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Violence as Depicted In the Media

There is endless controversy today concerning the way society is effected by media violence. The National Association for the Education of Young Children reports that violence in the media has been on the rise since 1980 and continues to increase. This is in correlation with actual violent acts and many studies that link television violence to imitations across the nation. In recent years, violence and portrayals of violent acts have increased in the media. Network television shows depict murder, rape and beatings. Before completing elementary school, the average child will witness 100,000 acts of violence and 8,000 murders. By the age of 18, those figures will have doubled.

Years of research show that exposure to media violence causes children to behave more aggressively, both immediately and in their adult years. This aggressiveness has lead to violent acts in the past. Many of these events could have been avoided if violence was not viewed on television. The United States Constitution states in an amendment that all citizens have freedom of speech and press. In other words, it is acceptable to portrait violence in the media and let it have its effect on society without being legally responsible for what is shown.

Aggression is not the only issue involved. Statistics show that children who spend more time watching violent TV programming are rated more poorly by their teachers, rated more poorly by their peers, and have an inadequate ability to use problem solving skills. Media professionals dispute this, and tell us that television has no effects other than those intended. They conclude that television does not lead to aggressive behavior, yet they have no formal research on which to base their claims. Do these media executives and professionals truly believe what they are saying, or is it more like Phillip-Morris claiming nicotine is not addictive? The media will always fight to keep its freedom to air just about anything, but when it comes to school shootings, violent cartoons and grotesque murder scenes, the line must be drawn on what to show, and how many times the network will be allowed to show it.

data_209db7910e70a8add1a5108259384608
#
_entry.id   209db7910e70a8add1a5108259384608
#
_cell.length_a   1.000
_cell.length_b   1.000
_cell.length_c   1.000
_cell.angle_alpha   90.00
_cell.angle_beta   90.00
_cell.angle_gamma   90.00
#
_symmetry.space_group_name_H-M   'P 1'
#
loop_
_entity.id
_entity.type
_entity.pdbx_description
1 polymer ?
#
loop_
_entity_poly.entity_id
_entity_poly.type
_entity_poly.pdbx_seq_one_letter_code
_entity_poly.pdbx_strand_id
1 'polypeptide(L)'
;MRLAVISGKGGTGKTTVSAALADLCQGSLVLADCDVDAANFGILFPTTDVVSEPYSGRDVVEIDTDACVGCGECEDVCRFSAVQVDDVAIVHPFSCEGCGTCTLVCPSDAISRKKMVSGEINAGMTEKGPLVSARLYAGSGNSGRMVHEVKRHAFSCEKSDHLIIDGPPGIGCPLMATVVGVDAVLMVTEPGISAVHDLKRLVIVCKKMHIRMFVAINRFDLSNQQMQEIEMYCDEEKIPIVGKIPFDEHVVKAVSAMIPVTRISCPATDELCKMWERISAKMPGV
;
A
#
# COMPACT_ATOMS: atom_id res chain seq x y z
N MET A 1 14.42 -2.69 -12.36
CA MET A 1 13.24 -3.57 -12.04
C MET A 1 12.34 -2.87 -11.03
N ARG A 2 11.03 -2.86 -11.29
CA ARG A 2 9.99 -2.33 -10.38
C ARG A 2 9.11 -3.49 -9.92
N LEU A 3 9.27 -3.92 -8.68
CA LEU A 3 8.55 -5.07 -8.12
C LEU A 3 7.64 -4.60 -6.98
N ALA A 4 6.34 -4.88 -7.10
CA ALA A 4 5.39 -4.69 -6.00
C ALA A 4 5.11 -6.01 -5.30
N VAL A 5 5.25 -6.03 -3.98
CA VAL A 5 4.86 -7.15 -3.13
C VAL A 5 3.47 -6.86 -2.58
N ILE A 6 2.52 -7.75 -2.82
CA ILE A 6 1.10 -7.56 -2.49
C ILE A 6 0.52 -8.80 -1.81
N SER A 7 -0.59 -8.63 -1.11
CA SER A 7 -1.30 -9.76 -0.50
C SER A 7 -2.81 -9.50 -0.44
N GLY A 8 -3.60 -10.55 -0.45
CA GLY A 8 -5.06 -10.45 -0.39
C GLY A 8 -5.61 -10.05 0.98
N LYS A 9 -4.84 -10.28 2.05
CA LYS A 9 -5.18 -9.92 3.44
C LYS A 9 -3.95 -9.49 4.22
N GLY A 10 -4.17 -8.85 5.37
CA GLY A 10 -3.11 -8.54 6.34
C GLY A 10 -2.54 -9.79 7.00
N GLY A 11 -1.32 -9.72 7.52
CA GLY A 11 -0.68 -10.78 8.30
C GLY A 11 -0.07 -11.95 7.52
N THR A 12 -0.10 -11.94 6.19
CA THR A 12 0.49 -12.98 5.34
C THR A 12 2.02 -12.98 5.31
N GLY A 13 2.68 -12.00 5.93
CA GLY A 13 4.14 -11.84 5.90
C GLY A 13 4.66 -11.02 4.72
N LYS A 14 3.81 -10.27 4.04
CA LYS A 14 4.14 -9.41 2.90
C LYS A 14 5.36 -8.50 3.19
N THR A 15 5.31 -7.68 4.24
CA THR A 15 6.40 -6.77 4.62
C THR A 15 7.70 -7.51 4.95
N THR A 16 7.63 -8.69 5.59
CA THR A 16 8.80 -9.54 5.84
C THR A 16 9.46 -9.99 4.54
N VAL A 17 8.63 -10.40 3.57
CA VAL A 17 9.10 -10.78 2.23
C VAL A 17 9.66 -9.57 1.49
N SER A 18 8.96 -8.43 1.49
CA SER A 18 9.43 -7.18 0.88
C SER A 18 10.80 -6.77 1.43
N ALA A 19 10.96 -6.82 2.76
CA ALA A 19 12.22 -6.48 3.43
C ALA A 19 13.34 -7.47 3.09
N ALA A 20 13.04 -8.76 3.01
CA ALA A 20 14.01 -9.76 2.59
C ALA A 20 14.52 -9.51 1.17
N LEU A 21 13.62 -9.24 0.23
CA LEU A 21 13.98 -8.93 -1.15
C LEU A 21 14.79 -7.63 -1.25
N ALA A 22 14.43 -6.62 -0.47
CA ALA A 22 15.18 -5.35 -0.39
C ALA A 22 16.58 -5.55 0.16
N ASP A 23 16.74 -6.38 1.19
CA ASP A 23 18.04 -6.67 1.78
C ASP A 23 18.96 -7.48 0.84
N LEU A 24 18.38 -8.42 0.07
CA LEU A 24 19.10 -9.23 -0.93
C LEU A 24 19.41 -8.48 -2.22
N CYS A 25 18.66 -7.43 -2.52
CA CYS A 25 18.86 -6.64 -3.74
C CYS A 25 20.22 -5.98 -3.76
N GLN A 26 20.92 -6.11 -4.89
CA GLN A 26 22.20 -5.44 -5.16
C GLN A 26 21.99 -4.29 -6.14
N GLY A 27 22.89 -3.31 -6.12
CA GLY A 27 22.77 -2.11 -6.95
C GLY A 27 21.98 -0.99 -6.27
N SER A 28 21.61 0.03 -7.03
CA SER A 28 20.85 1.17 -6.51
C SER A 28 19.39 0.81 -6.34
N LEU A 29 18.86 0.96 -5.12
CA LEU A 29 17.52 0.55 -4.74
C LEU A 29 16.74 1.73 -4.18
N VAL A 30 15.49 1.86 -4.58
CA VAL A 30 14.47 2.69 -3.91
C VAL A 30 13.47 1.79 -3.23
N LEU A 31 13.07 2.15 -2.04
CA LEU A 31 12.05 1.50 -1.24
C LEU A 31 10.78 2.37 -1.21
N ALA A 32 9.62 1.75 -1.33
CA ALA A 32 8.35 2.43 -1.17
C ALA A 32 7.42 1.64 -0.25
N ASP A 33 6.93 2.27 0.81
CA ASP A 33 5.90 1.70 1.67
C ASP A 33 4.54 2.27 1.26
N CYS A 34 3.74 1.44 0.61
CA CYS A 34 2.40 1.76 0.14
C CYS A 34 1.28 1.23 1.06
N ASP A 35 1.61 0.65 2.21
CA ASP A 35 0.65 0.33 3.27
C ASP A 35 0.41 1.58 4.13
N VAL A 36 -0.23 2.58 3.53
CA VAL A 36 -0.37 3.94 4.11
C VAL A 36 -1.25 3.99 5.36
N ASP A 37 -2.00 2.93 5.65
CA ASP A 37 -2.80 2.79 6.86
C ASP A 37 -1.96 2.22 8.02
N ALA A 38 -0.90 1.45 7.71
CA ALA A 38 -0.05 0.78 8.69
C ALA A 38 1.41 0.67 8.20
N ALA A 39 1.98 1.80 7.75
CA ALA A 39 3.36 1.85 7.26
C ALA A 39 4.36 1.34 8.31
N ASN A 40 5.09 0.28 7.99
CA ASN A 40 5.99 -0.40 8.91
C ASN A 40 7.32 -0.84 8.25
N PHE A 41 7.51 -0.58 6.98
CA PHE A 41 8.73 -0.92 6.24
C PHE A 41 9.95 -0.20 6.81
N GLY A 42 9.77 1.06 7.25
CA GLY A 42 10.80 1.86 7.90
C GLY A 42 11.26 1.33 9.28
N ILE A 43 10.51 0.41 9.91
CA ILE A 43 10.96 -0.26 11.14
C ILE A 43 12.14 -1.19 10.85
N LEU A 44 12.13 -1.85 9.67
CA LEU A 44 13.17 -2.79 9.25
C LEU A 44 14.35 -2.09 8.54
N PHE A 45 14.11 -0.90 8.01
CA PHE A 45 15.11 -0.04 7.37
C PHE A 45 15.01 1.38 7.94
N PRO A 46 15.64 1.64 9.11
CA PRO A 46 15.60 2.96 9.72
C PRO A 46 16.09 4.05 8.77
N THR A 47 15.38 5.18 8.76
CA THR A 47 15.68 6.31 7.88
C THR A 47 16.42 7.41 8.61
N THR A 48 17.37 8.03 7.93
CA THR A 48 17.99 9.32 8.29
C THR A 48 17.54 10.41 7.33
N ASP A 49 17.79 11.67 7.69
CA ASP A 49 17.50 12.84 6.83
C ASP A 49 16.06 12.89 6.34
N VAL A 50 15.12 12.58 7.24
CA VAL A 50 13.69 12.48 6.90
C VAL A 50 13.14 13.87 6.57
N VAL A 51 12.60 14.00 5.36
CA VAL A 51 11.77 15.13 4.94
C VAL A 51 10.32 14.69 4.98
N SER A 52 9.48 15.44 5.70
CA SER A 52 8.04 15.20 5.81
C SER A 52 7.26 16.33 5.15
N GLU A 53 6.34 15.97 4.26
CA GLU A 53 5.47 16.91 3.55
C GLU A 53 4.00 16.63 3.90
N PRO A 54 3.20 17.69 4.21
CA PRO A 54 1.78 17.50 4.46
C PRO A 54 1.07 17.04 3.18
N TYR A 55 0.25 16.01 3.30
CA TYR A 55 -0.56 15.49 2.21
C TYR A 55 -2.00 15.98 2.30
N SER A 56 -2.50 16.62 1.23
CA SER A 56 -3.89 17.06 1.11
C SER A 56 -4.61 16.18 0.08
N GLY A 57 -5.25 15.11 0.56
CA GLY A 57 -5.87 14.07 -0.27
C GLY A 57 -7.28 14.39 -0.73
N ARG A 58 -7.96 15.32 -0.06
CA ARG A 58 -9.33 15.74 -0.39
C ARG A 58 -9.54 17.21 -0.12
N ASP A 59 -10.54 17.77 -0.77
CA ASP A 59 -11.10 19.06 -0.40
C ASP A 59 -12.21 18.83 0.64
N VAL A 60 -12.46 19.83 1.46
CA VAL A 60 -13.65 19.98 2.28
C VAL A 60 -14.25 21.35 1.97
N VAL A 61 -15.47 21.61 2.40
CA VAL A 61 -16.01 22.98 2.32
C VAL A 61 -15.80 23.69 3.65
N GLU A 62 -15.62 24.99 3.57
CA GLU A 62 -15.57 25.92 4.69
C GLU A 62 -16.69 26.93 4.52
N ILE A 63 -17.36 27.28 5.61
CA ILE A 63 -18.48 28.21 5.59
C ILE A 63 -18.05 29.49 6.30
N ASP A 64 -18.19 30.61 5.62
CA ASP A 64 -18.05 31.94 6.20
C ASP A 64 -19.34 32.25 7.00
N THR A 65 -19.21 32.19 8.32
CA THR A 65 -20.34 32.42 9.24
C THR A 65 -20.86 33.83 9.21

Some believe that history has shown us that violence issues will not influence a child's mind. Society cannot continue to allow our future generations to be exposed to violence portrayed in the media today. The United States government needs to set limitations to the amount of violence depicted on television. Violent programs should be moved to later time slots, and channel blocking chips should become standard in all TVs. The need for change and action regarding this matter is constantly growing greater, and will continue to do so until the problem is remedied.

If fewer children are growing up watching violence on television, society will gradually progress in a less aggressive nature. The violence today depicted on television has already affected our country. When children kill, it makes the news, and more children see those events on the news and believe that violence may be the solution. Power Rangers is a television show in which there is constant hand to hand and gun fighting until the very end where a very weak attempt at moral education is offered. Children have been known to imitate such things, and a few of the incidents of Power Ranger imitation have caused injury to one or more of the children. If these violent programs continue to run, we may find ourselves with more frequent and more violent acts of aggression.

Television violence does kill. As a result of television violence, people have died and crimes have been committed. In the past two years, the criticism for MTV’s Jackass has forced the network to pull the show because of increasing imitation and pressure from parents and organizations. However, before the show was removed from its timeslot, and most likely the largest cause of Jackass’s removal was the two young boys who after watching an episode where a trained professional put on a fireproof suit and barbecued himself, poured gasoline on each other and then struck a match.

In Nevada, one teen-aged child was killed and two others seriously injured while lying down along the centerline of a highway. The boys admitted that they were imitating a scene from the Touchstone movie, "The Program". The accident and publicity made Touchstone remove the scene from the movie, yet they left other violent scenes, including one in which a student purposely smashes his head through a car window.